Hills: Clachnaben and Mount Battock
Date: Sunday 20th August 2017
Company: Myself, Dianne, Brent, Lianne, Heavy, John, Malcolm and many more
Distance: 27.6km, Ascent: 1020m
Time: 6Hrs 55Mins


In March this year, I repeated a walk that I had previously undertaken back in November 2003, an ascent of Clachnaben and Mount Battock. Subsequent to the walk in March, I had suggested to the Moray Mountaineering Club that this walk could feature as a new trip location for one of their monthly Bus Meets. The Club agreed and scheduled the trip into their meet calendar. Well done MMC.

Previous trip report from March 2017 can be found here.

As the bus would be heading east instead of west, this meant I could get a long lie and picked up in nearby Huntly instead of having to travel to Elgin at the crack of dawn . I was therefore last to get onto the bus, instead of first, the bus having already picked up members in Inverness, Nairn, Forres, Elgin and Keith en-route to Huntly. From Huntly, we made our way cross-country via Rhynie, Lumsden, Lumphanan, Kincardine o'Neil and then on to the start of the walk at Glen Dye where we arrived at 10:00.

Click here to see a map of the route undertaken

We knew we had limited time available to undertake this walk so there was no messing about. With a number of athletes / former athletes in the Club, a fast pace was set to attain the summit of Clachnaben. While I was not up-front, I was not too far behind .

Clachnaben:


This is a great time of year to be out on the hills to see the bonny purple heather at its best. The summit tor of Clachnaben can be seen from miles around. It is one of the most distinctive summits in Aberdeenshire. A large lump of weathered granite similar to the tors which can be found on Ben Avon, Beinn Mheadhoin, Ben Rinnes, Bynack More and nearby Bennachie.

[Rant]As Clachnaben is one of the most distinctive hills and summits in Aberdeenshire, it is appalling that there is a proposal for an extensive windfarm to be constrcuted right next to this fine hill. The Scottish Government really need to wake up and realise that green energy should not be at the expense of Scottish scenery![/Rant]

Clachnaben during ascent:


During the fast walk up to Clachnaben, I did stop to photograph an early Fly Agaric (poisonous). Is autumn already here?

Fly Agaric:


Looking back during ascent:


It is always a pleasure to reach the summit tor of Clachnaben. I have climbed on the tor only once previously back in 2004. I have also taken friends there previously to provide some abseil practice for the In Pin. I found the climbing on Clachnaben really hard. The Cairngorm Club, a club of which I am a former member, put up a route here way back in 1901 - Cairngorm Club Crack.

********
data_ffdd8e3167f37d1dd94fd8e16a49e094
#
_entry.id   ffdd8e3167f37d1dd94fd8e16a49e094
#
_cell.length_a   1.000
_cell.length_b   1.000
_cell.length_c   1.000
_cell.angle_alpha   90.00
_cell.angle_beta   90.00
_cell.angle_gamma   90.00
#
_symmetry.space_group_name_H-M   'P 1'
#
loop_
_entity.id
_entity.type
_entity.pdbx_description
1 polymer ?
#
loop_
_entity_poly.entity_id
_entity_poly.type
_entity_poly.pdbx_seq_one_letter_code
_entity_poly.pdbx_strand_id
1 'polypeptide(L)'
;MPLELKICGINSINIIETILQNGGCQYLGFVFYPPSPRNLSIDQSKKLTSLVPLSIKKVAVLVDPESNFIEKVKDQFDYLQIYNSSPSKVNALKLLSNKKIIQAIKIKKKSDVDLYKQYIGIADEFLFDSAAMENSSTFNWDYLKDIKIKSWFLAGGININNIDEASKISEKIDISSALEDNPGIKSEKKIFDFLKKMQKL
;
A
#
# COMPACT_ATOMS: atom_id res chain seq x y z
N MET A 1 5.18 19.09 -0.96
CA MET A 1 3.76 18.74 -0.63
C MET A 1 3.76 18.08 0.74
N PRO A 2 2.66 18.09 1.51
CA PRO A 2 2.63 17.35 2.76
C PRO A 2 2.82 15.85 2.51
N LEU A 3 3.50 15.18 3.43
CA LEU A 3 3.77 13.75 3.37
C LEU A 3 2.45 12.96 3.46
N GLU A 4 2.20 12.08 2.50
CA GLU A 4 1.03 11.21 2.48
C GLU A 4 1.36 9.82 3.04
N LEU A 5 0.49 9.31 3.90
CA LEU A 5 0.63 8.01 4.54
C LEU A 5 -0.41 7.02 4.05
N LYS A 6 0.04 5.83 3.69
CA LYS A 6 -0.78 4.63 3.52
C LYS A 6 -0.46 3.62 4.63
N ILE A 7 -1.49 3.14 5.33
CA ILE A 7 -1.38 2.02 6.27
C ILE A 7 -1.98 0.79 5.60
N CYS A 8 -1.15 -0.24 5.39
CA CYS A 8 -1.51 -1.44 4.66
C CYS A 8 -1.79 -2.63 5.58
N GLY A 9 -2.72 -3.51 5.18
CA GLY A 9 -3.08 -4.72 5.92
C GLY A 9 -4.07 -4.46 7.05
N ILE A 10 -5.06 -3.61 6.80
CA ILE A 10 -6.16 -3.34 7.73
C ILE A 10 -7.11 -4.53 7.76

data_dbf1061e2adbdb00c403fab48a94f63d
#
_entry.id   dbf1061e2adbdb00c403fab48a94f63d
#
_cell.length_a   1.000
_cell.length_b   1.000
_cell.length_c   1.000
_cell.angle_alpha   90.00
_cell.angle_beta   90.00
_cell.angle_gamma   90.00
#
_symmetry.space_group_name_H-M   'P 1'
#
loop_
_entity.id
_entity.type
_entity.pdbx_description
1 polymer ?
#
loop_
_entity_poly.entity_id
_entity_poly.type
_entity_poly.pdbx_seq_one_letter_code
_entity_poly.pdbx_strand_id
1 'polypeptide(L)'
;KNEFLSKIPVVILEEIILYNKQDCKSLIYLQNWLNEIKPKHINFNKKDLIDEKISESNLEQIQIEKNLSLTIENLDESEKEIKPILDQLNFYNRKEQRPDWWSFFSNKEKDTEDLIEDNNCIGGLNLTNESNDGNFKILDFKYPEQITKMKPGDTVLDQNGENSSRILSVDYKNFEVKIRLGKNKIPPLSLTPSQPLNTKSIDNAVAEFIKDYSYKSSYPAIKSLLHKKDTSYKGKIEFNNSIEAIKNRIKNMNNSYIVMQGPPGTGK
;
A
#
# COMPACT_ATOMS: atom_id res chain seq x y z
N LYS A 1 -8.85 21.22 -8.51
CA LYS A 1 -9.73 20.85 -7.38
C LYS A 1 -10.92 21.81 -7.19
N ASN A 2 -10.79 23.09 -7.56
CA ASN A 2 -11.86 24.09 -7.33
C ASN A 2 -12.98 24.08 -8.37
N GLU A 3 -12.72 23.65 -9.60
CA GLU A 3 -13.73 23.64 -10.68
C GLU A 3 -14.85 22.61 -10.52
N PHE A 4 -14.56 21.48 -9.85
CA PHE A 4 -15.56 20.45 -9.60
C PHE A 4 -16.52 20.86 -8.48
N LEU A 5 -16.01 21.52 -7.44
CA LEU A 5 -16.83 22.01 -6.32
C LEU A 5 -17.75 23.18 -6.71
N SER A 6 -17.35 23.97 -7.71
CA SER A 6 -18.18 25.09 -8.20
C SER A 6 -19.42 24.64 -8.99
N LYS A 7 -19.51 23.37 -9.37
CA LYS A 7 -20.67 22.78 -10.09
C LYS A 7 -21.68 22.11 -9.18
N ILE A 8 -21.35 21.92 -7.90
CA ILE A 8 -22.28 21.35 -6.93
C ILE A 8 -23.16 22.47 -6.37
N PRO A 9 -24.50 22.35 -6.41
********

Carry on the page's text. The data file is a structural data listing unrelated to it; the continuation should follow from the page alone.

Approaching Clachnaben's summit tor:


Looking back:


Clachnaben's summit tor:


On reaching the tor, I scrambled-up to the top took some pics and then went back down. I then went back up again to take more pics.

View from atop the summit tor:


Malcolm and Brent:


At the summit I met a nice lass who was on her first outing with the Club. We spent a bit of time at the summit and were soon joined by my friend Heavy who kindly took some pics of us at the summit.

From the summit tor, most had stopped at the trig point for some elevenses. We continued on without stopping on the long trudge out to Mount Battock.

Elevenses at the trig point:


The route out to Mount Battock is far from picturesque. It is a barren wasteland of grouse butts and devastation caused by intensive grouse moor management. There is little in the way of wildlife to be found as the estate would appear to kill most of it - lots of snap traps to be found with dead rabbits, etc. in them. This is a prime example of how Scottish land should not be managed. On top of the mess that is already there, there is a proposal for a vast windfarm to be sited here .

En-route to Mount Battock:


Along with the devastation, there are two large huts to be found en-route to Mount Battock. As one was unlocked, we decided to make use of it. Glad I was in here with walking friends and not numerous tweed-clad Hooray Henrys bragging about shooting everything that moves. By now you probably have an idea on my views of grouse shooting and deer shooting .

A brief stop in the private bothy:


Looking back to now distant Clachnaben during ascent of Mount Battock:


We soon reached the summit of Mount Battock where we had a good fifteen-minute break. To the west we could see nearby Mount Keen, Lochnagar and beyond to Ben Avon. To the east, lots of farmland.

At the summit of Mount Battock:


Malcolm and Heavy approaching the summit of Mount Battock:


View towards Lochnagar and Mount Keen from the summit:


Circa fifteen minutes after leaving the summit, we met one of our members still making their way towards the summit. Rather than abandoning this member, because we are a nice friendly Club, myself and Brent stayed behind returning up Mount Battock and then accompanying the member back to the bus via a short visit to Charr Bothy.

A quick visit to Charr Bothy on the way back to the start:


We got back to the bus pretty-much on time before making our way back via Alford for a pub stop at the Haughton Arms Hotel - a really nice pub. It was great to be dropped off first on the way back, instead of normally last, and thus get home by 20:00 instead of the more usual 23:00.

A good day out but I won't be repeating this same walk for a third time this year .

My friend Heavy's account of the walk can be found here.